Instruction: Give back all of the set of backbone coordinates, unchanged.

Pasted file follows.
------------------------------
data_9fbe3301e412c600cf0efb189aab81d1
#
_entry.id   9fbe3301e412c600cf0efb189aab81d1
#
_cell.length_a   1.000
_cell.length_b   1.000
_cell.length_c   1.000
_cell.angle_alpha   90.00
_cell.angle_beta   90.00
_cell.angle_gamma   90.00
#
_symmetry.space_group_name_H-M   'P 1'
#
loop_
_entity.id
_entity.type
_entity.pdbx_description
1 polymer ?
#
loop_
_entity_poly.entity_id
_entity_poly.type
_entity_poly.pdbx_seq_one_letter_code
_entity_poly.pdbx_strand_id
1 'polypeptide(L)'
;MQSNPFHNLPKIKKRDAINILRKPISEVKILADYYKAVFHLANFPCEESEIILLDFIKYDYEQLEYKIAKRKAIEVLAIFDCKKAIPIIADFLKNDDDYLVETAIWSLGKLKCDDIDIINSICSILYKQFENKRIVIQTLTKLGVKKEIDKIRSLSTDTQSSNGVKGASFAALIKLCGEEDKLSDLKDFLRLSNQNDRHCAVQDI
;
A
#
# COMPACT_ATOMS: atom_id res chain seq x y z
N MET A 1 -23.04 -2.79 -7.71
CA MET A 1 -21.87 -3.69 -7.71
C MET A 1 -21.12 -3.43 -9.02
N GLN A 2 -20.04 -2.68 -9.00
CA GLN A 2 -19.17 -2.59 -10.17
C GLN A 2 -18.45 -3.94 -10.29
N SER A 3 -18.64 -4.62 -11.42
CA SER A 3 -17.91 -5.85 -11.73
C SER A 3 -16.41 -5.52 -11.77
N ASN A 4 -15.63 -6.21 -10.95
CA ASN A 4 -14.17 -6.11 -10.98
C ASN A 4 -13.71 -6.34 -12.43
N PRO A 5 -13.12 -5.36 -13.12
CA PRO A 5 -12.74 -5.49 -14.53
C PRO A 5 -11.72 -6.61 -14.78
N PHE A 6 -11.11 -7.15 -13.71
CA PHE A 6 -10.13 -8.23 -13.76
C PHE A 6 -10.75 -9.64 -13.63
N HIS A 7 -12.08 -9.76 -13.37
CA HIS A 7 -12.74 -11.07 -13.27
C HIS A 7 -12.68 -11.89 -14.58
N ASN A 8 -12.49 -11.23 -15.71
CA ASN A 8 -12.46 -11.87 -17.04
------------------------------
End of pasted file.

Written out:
data_9fbe3301e412c600cf0efb189aab81d1
#
_entry.id   9fbe3301e412c600cf0efb189aab81d1
#
_cell.length_a   1.000
_cell.length_b   1.000
_cell.length_c   1.000
_cell.angle_alpha   90.00
_cell.angle_beta   90.00
_cell.angle_gamma   90.00
#
_symmetry.space_group_name_H-M   'P 1'
#
loop_
_entity.id
_entity.type
_entity.pdbx_description
1 polymer ?
#
loop_
_entity_poly.entity_id
_entity_poly.type
_entity_poly.pdbx_seq_one_letter_code
_entity_poly.pdbx_strand_id
1 'polypeptide(L)'
;MQSNPFHNLPKIKKRDAINILRKPISEVKILADYYKAVFHLANFPCEESEIILLDFIKYDYEQLEYKIAKRKAIEVLAIFDCKKAIPIIADFLKNDDDYLVETAIWSLGKLKCDDIDIINSICSILYKQFENKRIVIQTLTKLGVKKEIDKIRSLSTDTQSSNGVKGASFAALIKLCGEEDKLSDLKDFLRLSNQNDRHCAVQDI
;
A
#
# COMPACT_ATOMS: atom_id res chain seq x y z
N MET A 1 -23.04 -2.79 -7.71
CA MET A 1 -21.87 -3.69 -7.71
C MET A 1 -21.12 -3.43 -9.02
N GLN A 2 -20.04 -2.68 -9.00
CA GLN A 2 -19.17 -2.59 -10.17
C GLN A 2 -18.45 -3.94 -10.29
N SER A 3 -18.64 -4.62 -11.42
CA SER A 3 -17.91 -5.85 -11.73
C SER A 3 -16.41 -5.52 -11.77
N ASN A 4 -15.63 -6.21 -10.95
CA ASN A 4 -14.17 -6.11 -10.98
C ASN A 4 -13.71 -6.34 -12.43
N PRO A 5 -13.12 -5.36 -13.12
CA PRO A 5 -12.74 -5.49 -14.53
C PRO A 5 -11.72 -6.61 -14.78
N PHE A 6 -11.11 -7.15 -13.71
CA PHE A 6 -10.13 -8.23 -13.76
C PHE A 6 -10.75 -9.64 -13.63
N HIS A 7 -12.08 -9.76 -13.37
CA HIS A 7 -12.74 -11.07 -13.27
C HIS A 7 -12.68 -11.89 -14.58
N ASN A 8 -12.49 -11.23 -15.71
CA ASN A 8 -12.46 -11.87 -17.04